Australian surfs 40 hours to break world record
SYDNEY — Australia’s Blake Johnston on Friday shredded the world record for longest surfing session by dodging schools of jellyfish to ride hundreds of waves over 40 grueling hours.
The 40-year-old former surf pro broke down in tears after beating South Africa’s Josh Enslin’s previous record of 30 hours and 11 minutes.
Johnston surfed back to shore in the evening to thunderous applause from the hundreds of supporters who had gathered on Sydney’s Cronulla Beach to watch.
Wearing a black cowboy hat and thermal blanket, he was carried off the beach on his friends’ shoulders after finally hanging up his surfboard.
Raising more than A$200,000 (US$133,000) for mental health, Johnston took up the record to celebrate 10 years after his father’s death by suicide.
He rode more than 700 waves to set the record and braved pitch-black seas that are home to many species of sharks.
“I still have a job to do. I said 40 (hours) so I’ll go and try,” he told reporters earlier in the day after beating the previous 30-hour record.
“I’m pretty cooked, yes, but we’re going to see it through.”
Johnston ended up surfing for more than 40 hours – starting at 1am on Thursday and using large spotlights to illuminate the water – but his official record time wasn’t immediately known.
Under the rules of the trial, he was allowed to sporadically leave the ocean so he could soothe his eyes with eyedrops, stock up on snacks, and lather up with sunscreen.
Medics would check his heart rate and blood pressure before he plummeted back into the swell.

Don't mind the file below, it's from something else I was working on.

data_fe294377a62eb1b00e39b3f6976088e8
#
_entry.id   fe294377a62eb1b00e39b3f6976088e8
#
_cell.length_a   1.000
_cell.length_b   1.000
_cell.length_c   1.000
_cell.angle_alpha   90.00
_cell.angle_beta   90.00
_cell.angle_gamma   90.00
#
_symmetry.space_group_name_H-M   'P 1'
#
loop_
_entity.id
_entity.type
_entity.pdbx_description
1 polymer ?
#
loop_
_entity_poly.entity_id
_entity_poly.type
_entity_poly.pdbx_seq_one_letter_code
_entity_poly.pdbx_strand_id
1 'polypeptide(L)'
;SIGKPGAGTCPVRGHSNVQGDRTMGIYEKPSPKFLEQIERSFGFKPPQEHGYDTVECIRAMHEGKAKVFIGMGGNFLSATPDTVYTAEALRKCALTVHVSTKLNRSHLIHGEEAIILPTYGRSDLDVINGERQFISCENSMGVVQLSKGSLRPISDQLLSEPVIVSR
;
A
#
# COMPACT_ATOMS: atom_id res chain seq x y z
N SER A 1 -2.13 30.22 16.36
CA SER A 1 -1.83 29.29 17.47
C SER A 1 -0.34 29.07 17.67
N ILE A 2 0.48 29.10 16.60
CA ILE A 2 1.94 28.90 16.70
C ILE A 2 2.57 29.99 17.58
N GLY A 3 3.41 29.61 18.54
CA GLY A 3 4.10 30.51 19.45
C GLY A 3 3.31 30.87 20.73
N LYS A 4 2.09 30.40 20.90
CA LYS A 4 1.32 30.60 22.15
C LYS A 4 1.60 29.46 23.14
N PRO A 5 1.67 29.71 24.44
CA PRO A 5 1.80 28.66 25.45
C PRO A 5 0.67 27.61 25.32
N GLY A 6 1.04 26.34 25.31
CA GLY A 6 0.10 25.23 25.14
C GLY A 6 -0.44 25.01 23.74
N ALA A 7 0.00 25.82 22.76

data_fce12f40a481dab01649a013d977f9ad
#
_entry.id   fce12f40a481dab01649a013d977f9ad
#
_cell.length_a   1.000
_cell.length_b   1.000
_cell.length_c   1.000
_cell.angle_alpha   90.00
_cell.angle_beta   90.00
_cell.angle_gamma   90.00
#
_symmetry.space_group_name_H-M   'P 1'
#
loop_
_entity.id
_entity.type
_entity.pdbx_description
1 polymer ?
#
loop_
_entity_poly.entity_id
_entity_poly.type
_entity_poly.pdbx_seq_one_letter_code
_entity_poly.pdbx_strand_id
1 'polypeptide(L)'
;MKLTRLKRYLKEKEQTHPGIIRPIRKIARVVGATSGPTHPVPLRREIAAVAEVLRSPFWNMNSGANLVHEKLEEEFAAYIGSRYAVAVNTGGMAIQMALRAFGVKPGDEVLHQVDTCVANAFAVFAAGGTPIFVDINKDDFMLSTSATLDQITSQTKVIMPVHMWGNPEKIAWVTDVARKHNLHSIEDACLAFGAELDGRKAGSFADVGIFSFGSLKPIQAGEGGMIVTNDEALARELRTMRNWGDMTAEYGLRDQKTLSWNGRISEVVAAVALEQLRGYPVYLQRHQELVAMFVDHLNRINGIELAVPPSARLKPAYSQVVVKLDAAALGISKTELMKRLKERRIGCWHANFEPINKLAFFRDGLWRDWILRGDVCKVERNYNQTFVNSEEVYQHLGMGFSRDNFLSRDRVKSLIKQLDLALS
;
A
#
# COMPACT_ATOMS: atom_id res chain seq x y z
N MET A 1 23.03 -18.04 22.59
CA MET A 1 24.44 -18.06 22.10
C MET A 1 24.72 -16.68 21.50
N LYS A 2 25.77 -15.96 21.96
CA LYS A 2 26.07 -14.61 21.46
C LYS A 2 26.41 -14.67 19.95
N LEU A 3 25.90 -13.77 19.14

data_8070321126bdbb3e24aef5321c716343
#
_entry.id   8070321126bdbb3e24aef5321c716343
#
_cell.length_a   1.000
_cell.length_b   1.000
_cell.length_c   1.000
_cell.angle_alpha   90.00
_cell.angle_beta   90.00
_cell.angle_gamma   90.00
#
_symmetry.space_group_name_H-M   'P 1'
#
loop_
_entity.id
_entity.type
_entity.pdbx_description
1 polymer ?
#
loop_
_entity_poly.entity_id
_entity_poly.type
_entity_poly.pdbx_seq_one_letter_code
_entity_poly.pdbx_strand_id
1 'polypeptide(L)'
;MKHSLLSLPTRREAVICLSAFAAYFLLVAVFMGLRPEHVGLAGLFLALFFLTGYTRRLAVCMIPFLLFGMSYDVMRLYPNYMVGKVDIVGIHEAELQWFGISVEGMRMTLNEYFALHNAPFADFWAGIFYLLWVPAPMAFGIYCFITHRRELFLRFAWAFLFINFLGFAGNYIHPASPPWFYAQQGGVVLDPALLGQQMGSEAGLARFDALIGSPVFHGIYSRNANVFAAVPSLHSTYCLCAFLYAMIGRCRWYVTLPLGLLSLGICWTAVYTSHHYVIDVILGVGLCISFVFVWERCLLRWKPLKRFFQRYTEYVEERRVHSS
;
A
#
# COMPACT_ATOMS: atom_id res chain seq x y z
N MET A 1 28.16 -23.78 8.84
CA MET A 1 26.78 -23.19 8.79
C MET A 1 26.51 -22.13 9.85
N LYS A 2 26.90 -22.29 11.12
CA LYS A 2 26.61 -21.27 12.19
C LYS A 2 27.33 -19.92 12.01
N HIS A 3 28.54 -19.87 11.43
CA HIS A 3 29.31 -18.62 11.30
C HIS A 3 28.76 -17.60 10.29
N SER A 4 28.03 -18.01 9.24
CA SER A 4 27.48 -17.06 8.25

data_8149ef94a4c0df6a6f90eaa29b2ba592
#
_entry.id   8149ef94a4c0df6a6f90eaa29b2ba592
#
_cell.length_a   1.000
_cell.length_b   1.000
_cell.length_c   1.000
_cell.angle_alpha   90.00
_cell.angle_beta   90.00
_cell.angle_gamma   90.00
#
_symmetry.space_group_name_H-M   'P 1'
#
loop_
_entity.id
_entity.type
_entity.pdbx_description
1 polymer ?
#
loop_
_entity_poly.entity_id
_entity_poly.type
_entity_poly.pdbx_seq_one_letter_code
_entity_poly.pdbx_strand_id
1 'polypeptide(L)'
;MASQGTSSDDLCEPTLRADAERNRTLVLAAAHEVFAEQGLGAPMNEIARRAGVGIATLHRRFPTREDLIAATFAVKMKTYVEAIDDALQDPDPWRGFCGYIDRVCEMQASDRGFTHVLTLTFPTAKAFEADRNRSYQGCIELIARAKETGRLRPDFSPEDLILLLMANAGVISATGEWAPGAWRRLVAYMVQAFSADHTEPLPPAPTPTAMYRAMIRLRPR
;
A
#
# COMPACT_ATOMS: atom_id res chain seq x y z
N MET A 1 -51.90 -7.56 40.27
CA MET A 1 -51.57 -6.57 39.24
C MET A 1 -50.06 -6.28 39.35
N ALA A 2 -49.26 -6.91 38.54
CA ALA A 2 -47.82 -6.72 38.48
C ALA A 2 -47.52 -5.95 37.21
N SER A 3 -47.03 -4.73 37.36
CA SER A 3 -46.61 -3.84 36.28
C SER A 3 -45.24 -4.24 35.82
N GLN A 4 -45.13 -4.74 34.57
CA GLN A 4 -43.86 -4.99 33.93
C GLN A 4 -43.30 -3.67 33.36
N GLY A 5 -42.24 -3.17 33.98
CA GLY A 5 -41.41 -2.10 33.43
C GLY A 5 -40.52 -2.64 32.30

As Sydney is hit by a small heatwave, the water temperature will fluctuate by a balmy 24 degrees Celsius (75°F), which reduces the risk of hypothermia.
– ‘Only 30 hours’ –
Johnston originally planned to raise money by tackling a 1,000-kilometer (620-mile) run, but decided to surf after seeing the previous record was “only” 30 hours.
“I thought I might just do it,” he said before the attempt.
“I push myself to the limit with my adventures and to prove to myself that I’m worth it and that I can get through tough times, and I take my lessons from that.”
He figured sore ears, dehydration, and sleep deprivation would push his body to its limits.
Johnston’s brother Ben said they had also prepared for the possibility of a shark attack, but it was nothing that worried them.
“I surfed with him at 2 a.m. and the lights actually went out, so it was pitch black,” he told national broadcaster ABC.
“There was a fair amount of jellyfish out there so it was interesting to say the least.”
It’s not the first time Johnston has competed in a marathon test of human endurance.
In 2020, he ran 100km along the rugged coastline south of Sydney – covering most of the distance barefoot.
Source: Crypto News Deutsch